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|How Will Toyota's Recall Affect Your Rental-Car Plans?|
|Written by Kent Lupino|
|Wednesday, 03 February 2010 07:08|
Guest writer Kent Lupino speaks with trade analysts and researches price fluctuations around the country
Vacationers wanting to get away and business people traveling to their next meeting over the next several weeks shouldn't get too upset if they have to drive off the rental lot with a less than desirable make and model. At least they'll have a car, and it probably won't be a Toyota.
Last week the four largest rental operators in North America all announced that they would stop renting Toyota vehicles that could be affected by sticky accelerator pedals.
John Healy, a trade analyst at Northcoast Research, told Automotive Traveler that rental-car customers don't have too much to worry about: "Most rental locations run at about 70- to 80-percent utilization on a daily basis, so they'll fill the gaps with other cars in their fleets. As long as you can manage the fleet well, there shouldn't be that big of an impact." While predicting a return to normalcy in two weeks, he did admit that short-term business operations will be more of a challenge for the companies with a larger percentage of affected vehicles.
So what percentage of the vehicles at the nation's major rental companies are Toyota cars and trucks? And how will the nation's travelers feel in the long run about picking up the keys to a Toyota at the rental counter?
Enterprise Holdings--which owns and operates the Alamo, Enterprise, and National car rental brands--announced on Monday that they had removed 50 percent of the approximately 35,000 recalled vehicles from its North American rental fleet over the weekend. As the largest rental-car operator in the U.S., with more than 6,000 locations and operating more than 840,000 vehicles, the total number of recalled vehicles represents just 4 percent of the company's fleet.
"Fortunately, we are uniquely positioned from coast to coast with an extensive airport and neighborhood network that gives us unparalleled flexibility and agility in situations such as these," Matt Darrah, executive vice president of North American operations for Enterprise Holdings, said in a written statement. "This means we not only can quickly and efficiently move vehicles from city to city, but also back and forth between airports and nearby neighborhood branch offices to minimize customer inconvenience and delays in getting them into another replacement vehicle."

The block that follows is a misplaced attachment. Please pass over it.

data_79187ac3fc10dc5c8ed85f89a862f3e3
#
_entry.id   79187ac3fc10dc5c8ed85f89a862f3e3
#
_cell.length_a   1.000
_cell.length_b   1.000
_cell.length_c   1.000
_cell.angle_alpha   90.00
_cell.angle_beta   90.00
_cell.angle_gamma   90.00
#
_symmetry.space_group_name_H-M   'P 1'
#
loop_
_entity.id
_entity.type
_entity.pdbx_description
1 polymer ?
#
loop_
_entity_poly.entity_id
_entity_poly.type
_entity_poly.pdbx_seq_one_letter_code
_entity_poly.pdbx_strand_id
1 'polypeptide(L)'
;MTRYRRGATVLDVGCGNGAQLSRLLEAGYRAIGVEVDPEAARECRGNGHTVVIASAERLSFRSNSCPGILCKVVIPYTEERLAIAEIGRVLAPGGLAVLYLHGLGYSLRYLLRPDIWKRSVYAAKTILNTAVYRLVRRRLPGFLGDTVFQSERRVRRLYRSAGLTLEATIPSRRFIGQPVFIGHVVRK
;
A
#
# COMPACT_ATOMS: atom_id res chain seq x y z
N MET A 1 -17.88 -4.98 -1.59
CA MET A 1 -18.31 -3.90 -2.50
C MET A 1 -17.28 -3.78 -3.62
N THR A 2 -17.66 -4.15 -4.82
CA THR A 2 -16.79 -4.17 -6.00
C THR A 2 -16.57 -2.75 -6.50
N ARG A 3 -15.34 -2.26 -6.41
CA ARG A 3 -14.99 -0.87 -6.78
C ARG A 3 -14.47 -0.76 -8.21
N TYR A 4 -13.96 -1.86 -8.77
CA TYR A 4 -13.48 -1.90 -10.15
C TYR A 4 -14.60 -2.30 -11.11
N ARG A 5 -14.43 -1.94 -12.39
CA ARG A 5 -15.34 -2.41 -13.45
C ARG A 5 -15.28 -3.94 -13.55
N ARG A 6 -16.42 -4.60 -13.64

"Avis and Budget share a single fleet of approximately 300,000 vehicles," says John Barrows, vice president of communications for Avis Budget Group Inc. "Of these, approximately 20,000 are Toyotas affected by the recalls. These Toyotas are dispersed over thousands of Avis and Budget locations, so, as we stated in the press release we issued on Wednesday, with Toyotas comprising only a very small percentage of our fleet, we expect to be able to fulfill all projected customer demand, and customers can make reservations with complete confidence for any rental occasion."
Over at the Dollar Thrifty Automotive Group, meanwhile, only about 1.5 percent of the 106,000 vehicles operated by the company are included in Toyota's recall, so the impact to their operations should be minimal.
The second-largest U.S. operator, Hertz, is being a bit less forthcoming than its competitors--possibly because it operates the highest percentage of Toyota vehicles. In a brief release issued last Wednesday, the company announced only that it will temporarily stop renting vehicles named in the recall. No other details were provided.
Estimates of how many Hertz vehicles are affected vary from just under 10 percent to just under 20 percent. Hertz's 2008 annual report (the most recent available) states that Toyota vehicles make up 13 percent of its fleet worldwide. Regardless of the exact number, the experts interviewed for this story all agree that it is higher for Hertz than anyone else in the business. Overall, Hertz operates about 280,000 vehicles in the United States.
Michael Shedor is a 17-year veteran of the rental-car business and a former general manager for Hertz, where he oversaw operations at 62 staffed airport and local market locations in four states. In the world of rental cars, he says, manufacturer recalls are par for the course.